68th Annual Chicago Powwow invites tribal reunion, educates non-natives

By Robin Sluzas, Staff Reporter

Aryana Robinson, 16, gets help preparing for the 68th Annual Chicago Powwow’s evening Grand Procession, Oct. 9. Robin Sluzas

Aaliyah Begay’s pink regalia stood out at the 68th Annual Chicago Powwow. The dance style, Northern Traditional, chosen for its tranquility, corresponds with her dress. Begay made her regalia by hand over two months with the help of her family and wore it at the Powwow. A freshman advertising major, Begay is from the Navajo and Santo Domingo Pueblo nations.

From Oct. 8 to Oct. 10, the Chicago Powwow reunited Chicago Native Americans with other tribes. The celebration included traditional dances such as men’s and women’s Northern Traditional, women’s Fancy Shawl, Jingle Dress and men’s Fancy and Grass dances. The Powwow also included singing, drumming and food, such as Indian tacos, wild rice casserole with buffalo and corn soup.

Ronnie Preston, cultural educator, elder and head judge for men’s dancing at the Powwow, is from the San Carlos Apache, Bear Clan in Arizona. He said most importantly, the Powwow was a chance for non-natives to learn about Native culture.

Chicago’s Public School system celebrated Indigenous Peoples Day on Monday, Oct.11, but Columbus Day is observed by the city of Chicago. On Monday, President Joe Biden officially proclaimed Oct. 11 as Indigenous Peoples Day.

Preston said the Powwow does not have a relationship to the holiday.

“We’re Indigenous people every day,” Preston said.

Drummers Nathanial Gibson (left) of the Oglala Lakota Nation, Wahpeton-Sisseton tribe of South Dakota and Lawrence Reddest (right) of the Lakota Sioux Nation of South Dakota meet after a performance. Robin Sluzas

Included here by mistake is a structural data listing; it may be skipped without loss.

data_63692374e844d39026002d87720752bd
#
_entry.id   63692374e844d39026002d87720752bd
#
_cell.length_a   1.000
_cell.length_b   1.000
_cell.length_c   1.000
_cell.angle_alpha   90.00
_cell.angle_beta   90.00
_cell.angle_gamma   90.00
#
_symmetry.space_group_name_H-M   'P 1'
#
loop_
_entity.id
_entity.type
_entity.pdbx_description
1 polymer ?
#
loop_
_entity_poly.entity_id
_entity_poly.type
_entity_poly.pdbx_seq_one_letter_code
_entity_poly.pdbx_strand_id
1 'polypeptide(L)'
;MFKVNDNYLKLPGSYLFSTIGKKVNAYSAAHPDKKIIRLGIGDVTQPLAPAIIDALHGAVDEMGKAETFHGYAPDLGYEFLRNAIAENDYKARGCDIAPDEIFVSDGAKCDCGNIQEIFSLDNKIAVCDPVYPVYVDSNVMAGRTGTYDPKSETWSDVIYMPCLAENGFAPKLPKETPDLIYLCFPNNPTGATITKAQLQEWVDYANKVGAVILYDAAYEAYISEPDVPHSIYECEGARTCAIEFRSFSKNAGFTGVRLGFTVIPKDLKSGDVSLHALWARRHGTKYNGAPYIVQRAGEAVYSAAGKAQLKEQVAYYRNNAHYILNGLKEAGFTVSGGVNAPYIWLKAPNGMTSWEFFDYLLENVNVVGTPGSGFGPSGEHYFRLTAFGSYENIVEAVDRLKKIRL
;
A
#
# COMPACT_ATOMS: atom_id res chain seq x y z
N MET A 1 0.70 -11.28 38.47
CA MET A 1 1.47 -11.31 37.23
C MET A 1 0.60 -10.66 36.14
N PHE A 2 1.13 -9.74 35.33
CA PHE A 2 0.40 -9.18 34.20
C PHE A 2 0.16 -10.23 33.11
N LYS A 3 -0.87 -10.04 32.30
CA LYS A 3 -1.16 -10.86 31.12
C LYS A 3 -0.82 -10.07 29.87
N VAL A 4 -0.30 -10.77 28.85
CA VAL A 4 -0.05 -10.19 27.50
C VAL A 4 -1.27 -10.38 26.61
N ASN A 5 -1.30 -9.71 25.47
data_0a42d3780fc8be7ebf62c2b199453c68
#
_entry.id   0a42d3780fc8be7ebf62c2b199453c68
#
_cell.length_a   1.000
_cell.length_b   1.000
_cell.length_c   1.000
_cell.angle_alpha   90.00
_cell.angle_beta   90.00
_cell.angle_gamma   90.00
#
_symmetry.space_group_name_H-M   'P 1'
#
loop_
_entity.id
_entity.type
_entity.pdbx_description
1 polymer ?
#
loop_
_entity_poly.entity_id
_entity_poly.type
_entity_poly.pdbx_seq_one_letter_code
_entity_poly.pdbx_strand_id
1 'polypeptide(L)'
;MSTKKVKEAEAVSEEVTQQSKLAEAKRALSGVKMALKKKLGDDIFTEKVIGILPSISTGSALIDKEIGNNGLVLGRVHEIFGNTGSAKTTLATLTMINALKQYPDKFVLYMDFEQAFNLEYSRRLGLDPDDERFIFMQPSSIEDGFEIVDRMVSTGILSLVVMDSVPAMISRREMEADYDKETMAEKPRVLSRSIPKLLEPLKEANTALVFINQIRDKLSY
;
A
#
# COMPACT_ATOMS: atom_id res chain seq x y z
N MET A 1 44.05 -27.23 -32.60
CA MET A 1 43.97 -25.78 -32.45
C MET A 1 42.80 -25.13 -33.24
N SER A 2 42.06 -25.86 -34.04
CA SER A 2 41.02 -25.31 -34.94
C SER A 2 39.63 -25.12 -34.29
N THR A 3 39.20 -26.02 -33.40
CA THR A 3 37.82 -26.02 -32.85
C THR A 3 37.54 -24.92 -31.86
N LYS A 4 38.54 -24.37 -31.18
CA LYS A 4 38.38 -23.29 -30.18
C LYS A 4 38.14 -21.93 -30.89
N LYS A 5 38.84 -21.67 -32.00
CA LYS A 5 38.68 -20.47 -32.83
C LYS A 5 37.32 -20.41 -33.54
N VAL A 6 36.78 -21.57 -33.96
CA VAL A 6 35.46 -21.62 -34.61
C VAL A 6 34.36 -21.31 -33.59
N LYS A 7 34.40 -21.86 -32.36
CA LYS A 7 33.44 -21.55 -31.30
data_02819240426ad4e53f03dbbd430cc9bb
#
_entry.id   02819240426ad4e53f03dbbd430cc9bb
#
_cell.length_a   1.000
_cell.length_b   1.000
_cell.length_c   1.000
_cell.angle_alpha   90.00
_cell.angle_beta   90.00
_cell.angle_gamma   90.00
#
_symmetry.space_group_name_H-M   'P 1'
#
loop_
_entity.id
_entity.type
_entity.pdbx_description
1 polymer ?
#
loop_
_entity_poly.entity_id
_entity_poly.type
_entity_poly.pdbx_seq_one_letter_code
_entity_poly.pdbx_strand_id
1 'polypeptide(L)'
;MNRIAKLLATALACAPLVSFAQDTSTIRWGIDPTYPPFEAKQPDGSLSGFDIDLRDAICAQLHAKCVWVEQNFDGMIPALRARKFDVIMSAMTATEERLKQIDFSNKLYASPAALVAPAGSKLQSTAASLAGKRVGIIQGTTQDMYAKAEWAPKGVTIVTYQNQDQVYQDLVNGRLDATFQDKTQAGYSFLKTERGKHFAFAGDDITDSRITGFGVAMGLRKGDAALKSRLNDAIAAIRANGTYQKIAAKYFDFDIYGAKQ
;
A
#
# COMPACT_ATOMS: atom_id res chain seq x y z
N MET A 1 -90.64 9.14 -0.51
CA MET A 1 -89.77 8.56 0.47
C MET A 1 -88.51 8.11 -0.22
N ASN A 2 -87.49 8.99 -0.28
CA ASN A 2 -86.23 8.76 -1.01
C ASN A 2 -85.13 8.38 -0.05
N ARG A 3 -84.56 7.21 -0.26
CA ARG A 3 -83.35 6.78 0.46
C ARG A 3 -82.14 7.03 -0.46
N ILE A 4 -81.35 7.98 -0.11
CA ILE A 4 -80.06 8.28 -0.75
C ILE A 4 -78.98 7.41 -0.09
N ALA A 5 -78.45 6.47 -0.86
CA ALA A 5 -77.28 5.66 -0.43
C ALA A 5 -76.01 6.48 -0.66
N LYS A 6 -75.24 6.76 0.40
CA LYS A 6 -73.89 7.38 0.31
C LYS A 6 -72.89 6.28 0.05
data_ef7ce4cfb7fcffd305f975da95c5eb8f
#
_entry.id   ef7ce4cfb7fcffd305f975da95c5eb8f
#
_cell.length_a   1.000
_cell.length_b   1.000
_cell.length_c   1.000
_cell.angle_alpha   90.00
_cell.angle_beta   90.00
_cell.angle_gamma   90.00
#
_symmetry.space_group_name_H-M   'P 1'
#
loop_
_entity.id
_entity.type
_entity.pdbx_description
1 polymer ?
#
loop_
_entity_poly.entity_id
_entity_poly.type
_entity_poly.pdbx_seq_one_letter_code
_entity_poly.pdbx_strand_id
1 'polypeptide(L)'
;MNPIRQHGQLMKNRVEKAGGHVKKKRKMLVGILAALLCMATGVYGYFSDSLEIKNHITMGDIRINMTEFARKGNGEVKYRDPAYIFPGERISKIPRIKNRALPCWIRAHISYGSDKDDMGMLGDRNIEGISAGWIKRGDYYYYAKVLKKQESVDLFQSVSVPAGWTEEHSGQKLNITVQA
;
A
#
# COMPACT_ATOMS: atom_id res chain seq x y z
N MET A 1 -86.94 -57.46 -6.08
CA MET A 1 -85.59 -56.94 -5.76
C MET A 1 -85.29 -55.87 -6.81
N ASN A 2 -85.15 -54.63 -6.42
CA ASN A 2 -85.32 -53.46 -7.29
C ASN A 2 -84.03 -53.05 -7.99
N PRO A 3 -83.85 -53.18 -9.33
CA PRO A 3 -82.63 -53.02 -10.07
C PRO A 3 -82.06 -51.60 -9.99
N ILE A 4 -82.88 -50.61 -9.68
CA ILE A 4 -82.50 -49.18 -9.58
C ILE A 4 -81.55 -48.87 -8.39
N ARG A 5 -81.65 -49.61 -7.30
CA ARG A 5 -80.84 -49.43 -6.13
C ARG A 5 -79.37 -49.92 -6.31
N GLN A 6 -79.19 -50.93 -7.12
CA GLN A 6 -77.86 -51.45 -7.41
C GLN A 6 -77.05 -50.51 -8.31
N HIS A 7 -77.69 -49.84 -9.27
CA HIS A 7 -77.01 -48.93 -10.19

C. Richard King, professor and chair in the Humanities, History, and Social Sciences Department, includes Native American history in his teaching at Columbia. He said one of the greatest challenges facing the Indigenous community of Chicago is that many Chicagoans are unaware of their existence, making it hard for them to be recognized or have their voices heard.

King said Americans tend to consider the United States as a land of immigrants and are unfamiliar with the term “settler society,” which means taking resources from Indigenous people and establishing permanent residence. King said he has had positive interactions teaching Columbia students these concepts.

The Powwow was an enormous success for Indigenous people, said Mark Denning, the Powwow’s emcee from Muskego, WI, Oneida Nation of Wisconsin.

Despite the Powwow’s success, there is still a concern in the Native American community about the ongoing COVID-19 pandemic. With multigenerational families living together being the cultural norm for many in the community, family elders are especially vulnerable.

“The population is a bit untrusting,” Denning said. “This is because of the harmful track record of the city and U.S. The history stretches back to 1492 … but, as Native people access the halls of power and governance, we’re more likely to hear the voices of folks that look and think like us; in fact, are us.”